Proper maintenance is crucial for getting the most production out of a crawler dozer and reducing the likelihood of unexpected failures. The largest contributor to the costs of running a dozer is the undercarriage.
Four ways to cut dozer costs
- Undercarriage maintenance: When it comes to getting the most life out of the undercarriage, we can’t overlook the fundamentals. First is track tension. Maintaining proper track tension is an important controllable factor in undercarriage life. A tight track greatly increases component stresses and increases wear rates; however, running the tracks too loose will also reduce the life of the undercarriage components and cause uneven wear on the sprockets.
Tracks should be adjusted to the proper amount of sag; this procedure is shown on every John Deere dozer located on the periodic maintenance chart decal.
Track tension should be monitored regularly, especially when soil conditions change. Increased soil moisture, for example, can cause packing in the sprockets and a tighter track. It’s important to make sure your machine is properly configured for the application. In this example, recessed sprocket segments and track shoes with trapezoidal holes would be beneficial in getting more life out of the undercarriage because both options help reduce packing of material and allow a path for material to escape.
- Keep the undercarriage clean: Another thing that can be done onsite that reduces operator costs is keeping the undercarriage clean. If working in a material that hardens as it dries out or freezes, cleaning the undercarriage daily will prevent the increased wear that occurs with the additional contact points.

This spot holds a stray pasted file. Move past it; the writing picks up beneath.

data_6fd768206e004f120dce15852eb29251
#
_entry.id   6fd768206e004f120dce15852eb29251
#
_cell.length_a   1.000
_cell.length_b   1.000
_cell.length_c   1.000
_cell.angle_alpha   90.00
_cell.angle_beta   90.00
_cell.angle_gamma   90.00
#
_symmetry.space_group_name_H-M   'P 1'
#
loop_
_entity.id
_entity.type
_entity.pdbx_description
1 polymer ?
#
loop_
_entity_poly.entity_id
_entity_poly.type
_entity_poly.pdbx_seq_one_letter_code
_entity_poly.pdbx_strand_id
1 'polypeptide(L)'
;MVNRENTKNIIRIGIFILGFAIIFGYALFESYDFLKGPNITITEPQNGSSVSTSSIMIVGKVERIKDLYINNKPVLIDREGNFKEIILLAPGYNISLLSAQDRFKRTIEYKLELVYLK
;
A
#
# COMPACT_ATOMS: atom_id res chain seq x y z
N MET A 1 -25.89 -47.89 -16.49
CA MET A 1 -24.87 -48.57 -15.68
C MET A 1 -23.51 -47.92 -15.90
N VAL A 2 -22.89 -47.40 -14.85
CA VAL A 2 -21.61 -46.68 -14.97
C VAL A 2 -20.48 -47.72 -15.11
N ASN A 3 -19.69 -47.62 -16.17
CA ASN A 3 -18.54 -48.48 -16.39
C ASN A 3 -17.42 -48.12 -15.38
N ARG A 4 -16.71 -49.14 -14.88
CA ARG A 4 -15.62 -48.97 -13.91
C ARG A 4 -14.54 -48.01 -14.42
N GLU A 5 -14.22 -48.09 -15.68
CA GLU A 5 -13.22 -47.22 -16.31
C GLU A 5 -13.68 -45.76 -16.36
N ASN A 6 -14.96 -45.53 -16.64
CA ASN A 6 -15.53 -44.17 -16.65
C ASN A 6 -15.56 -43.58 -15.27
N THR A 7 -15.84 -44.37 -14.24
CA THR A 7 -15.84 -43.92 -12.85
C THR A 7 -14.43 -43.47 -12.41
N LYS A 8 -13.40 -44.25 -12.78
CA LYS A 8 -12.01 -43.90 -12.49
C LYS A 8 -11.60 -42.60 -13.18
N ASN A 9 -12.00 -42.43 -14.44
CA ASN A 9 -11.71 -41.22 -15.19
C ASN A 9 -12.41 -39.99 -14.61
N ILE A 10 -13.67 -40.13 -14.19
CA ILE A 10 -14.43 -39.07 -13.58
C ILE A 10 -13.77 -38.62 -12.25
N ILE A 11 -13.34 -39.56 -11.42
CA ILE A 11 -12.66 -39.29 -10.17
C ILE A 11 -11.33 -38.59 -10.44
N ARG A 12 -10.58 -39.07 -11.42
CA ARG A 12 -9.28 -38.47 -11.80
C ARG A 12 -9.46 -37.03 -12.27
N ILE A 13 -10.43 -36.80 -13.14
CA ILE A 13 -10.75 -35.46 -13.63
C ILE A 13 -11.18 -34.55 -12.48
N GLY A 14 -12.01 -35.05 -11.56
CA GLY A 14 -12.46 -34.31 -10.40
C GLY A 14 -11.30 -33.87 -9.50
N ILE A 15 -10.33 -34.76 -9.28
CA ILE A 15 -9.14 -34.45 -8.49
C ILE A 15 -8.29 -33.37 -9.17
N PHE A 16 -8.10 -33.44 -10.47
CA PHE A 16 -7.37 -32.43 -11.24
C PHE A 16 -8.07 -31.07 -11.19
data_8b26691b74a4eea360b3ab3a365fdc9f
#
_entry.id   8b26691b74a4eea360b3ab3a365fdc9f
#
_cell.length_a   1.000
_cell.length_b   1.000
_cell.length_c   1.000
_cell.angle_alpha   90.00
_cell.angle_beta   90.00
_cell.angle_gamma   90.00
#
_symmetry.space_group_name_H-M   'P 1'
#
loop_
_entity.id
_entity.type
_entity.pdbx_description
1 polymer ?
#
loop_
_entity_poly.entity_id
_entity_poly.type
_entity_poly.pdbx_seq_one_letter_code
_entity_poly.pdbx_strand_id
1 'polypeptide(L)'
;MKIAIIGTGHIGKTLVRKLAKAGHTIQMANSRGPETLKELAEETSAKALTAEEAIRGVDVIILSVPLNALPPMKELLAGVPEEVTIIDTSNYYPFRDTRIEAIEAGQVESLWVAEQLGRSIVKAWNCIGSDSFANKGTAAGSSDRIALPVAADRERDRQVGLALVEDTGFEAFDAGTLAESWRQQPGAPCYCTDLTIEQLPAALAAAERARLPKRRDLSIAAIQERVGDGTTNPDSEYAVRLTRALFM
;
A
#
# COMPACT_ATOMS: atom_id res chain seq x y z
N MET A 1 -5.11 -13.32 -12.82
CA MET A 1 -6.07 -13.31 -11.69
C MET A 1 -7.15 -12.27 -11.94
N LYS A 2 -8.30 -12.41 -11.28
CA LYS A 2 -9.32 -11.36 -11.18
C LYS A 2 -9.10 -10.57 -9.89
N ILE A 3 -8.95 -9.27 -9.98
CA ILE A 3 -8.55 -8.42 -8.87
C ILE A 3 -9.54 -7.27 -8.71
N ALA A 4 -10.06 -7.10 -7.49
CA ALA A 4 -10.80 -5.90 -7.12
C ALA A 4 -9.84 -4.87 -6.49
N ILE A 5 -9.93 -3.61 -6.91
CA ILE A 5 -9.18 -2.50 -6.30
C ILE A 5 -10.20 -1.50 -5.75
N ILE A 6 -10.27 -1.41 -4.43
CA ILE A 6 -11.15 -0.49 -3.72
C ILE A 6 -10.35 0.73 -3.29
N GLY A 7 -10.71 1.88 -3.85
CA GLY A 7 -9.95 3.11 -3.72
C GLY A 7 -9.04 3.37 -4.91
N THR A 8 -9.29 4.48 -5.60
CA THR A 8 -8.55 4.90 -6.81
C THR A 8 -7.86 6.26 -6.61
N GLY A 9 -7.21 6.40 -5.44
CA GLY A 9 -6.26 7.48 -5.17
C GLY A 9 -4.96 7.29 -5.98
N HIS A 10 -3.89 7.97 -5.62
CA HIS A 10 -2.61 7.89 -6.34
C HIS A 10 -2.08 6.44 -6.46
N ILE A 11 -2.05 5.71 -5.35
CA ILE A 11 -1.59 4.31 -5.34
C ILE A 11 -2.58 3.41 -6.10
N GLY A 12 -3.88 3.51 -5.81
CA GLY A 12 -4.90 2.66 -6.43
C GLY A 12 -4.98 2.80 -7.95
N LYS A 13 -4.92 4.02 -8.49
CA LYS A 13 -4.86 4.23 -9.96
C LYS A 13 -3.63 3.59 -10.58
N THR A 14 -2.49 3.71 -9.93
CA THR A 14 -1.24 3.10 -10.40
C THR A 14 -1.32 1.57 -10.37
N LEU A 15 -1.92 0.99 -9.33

Daily visual inspections of the entire undercarriage are helpful to identify any unusual component issues or unusual wear indicators. Undercarriage wear inspections on a regular interval allow planning for repair or replacement and are proactive actions that lead to better control of the overall costs of maintenance.
- Proper operation: It’s also important to remember that how the machine is operated has a direct effect on undercarriage wear.
High-speed and reverse travel both have an adverse effect on the undercarriage, and it’s the same for turning under heavy loads, always turning one direction, or continually working slopes in the same direction. It is important to teach new operators that every machine movement needs to have a purpose to be efficient and keep operating costs down.
- Hard surfacing: When working in abrasive materials, hard surfacing the wear points on the machine should be another important consideration.
In these environments, it’s recommended to operate the machine for a few days, and visually inspect where the paint is worn off. This gives you a good indication of the parts of the machine experiencing wear, such as the push beams, blade edges, cheek plates, and ripper shanks. Laying beads of weld or adding additional steel along these wear areas to prevent premature replacements can also greatly lower operating costs.